Sorry I haven’t been on my hustle this week, y’all. I’ve been fighting off a cold. I’m at about 75% right now, so instead of staying up till 2 in the morning writing Afrobella stuff, I’ve been drinking Nyquil and passing the hell out before The Colbert Report. Sad but true. I have lots of stuff to write over the weekend, so keep your eyes peeled for a new Afrobella of the Week (I am sure some of you will find her a surprising choice), new product reviews, and yet another shout-out to a legend of yore. For now, without further ado, let’s get to another Ask Afrobella.
In this case, that’s a misleading title, ’cause Afrobella asked Motown Girl.
Lots of you are going through transition issues, and asking questions about specific hair types. In terms of figuring out whether you are a 3C, 4A etc… yeah, that all seems baffling, right? This link explains it all. I think I rest somewhere between a 3C and 4A. Let’s call it a 4A +, ha ha.
Brittaney Asks: I absolutely adore your site! But if you don’t mind, could you give me some advice? I have been struggling with my hair for as long as I remember. Right now, I am letting the relaxer grow out, so my hair is two different textures. Do you have any suggestions as to how to wear it or how to make the relaxer-to-natural process more smoother? Anything will be appreciated.
And Tracie Asks: Hey Ladies! I am just beginning transition from relaxed to natural. I have 3 months of new growth to contend with and I am looking for some guidance, advice, inspiration, pics, links, basically anything that can inform me on how to treat and create the curl in my new growth. I have not had the big chop yet because I would like to have a few more inches of natural hair. Thanks in advance ladies!
Thanks for the kind compliments, Tracie and Brittaney!
My hair journey was unusual in the sense that relaxer and over-coloring had damaged my hair so much that by college, I “took a menopause”, in the words of my friend Richard. I got a really short, spiky cut before I transitioned. This broke my mom’s heart, because I wore said short, spiky hair (with a beautiful seed pearl and copper wire tiara) to my wedding. I straightened my hair for her on that day, and never turned back after that. There were days when I didn’t exactly feel like the Belle of the ball, but I figured out how to rock the out-of-control TWA I was sporting with style and confidence.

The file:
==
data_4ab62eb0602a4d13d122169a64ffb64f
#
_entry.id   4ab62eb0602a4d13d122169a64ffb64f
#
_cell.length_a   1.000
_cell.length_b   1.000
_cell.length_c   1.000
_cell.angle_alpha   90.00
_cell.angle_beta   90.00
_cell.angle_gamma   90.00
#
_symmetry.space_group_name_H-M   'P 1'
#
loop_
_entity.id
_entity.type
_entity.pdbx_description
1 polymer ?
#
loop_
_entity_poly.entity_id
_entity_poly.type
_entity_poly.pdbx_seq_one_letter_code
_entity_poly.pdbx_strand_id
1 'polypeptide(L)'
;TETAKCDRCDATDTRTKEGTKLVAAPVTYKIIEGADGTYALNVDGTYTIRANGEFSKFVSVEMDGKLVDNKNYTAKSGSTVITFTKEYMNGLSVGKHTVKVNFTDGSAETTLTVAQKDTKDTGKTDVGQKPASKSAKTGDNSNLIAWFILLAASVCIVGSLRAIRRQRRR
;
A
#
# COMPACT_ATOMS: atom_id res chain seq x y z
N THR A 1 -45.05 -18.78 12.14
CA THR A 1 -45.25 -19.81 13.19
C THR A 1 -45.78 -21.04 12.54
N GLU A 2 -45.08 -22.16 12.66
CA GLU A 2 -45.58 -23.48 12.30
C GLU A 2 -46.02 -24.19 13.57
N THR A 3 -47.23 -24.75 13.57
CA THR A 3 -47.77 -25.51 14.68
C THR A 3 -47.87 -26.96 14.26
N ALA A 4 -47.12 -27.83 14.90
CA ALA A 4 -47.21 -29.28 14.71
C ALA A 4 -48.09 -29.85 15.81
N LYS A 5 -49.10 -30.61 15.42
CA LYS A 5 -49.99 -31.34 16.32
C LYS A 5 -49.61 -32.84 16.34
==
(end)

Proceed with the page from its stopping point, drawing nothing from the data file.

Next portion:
According to many black parents, short hair = manly = lesbian = better get a weave. First of all, not that there’s anything wrong with that. Secondly, I have read no scientific studies relating short hair with sexuality. And third, that kind of old school thinking has got to go. If you have to cut it off, play up your pretty features with makeup and rock some bangin’ earrings. Or wear a beautiful flower behind your ear – without all that hair on your head, you can actually show off cute accessories. And condition, condition, condition. Use products that are gentle and nurturing to your new curls and they will love you forever.
I asked Motown Girl her thoughts on the issue, and here’s what she had to say:
“Transitioning can be difficult. For the most part once someone starts to transition and their natural begins to grow, dealing with the major difference of the straight relaxed hair and the natural hair texture can be downright frustrating. Some people (including myself) choose to wear braids and wigs (with your real hair cornrowed underneath). This way you donâ€™t have to deal with your hair on a daily basis and it does not get damaged from daily wear and tear. Make sure you take care of your real hairâ€¦donâ€™t get your hair braided too tight and donâ€™t leave braids in for too long.
Regarding products, everyone hair is different and you must experiment to truly know what will work on your hair. However, it seems that the products people seem to have the most success with while transitioning is Fruit of the Earth Aloe Vera Gel and Fantasia IC gel with Sparkle Lites (a clear gel).
Most importantly, be sure to deep condition your hair often, maybe every other week or so to keep your hair healthy and moisturized.
Lastly, try not to rule out doing the big chop. I am sure this maybe a bit drastic for some, but overall, it seems that women that did the big chop earlier on experienced a lot less frustrations and had a easier time dealing with their natural hair. If I knew then what I know now when I was transitioning, I would have BCâ€™ed. ”
So there you have it. I hope that helps, and stay tuned for more fun stuff over the weekend. I teased some in the comments page, but I’ll repost here: ya girl will be back full force over the weekend with a new Afrobella of the Week, a new Never Again/T.B.S product review, and lots of other stuff too! Look out for a particularly random celebrity encounter coming up soon. Keep reading!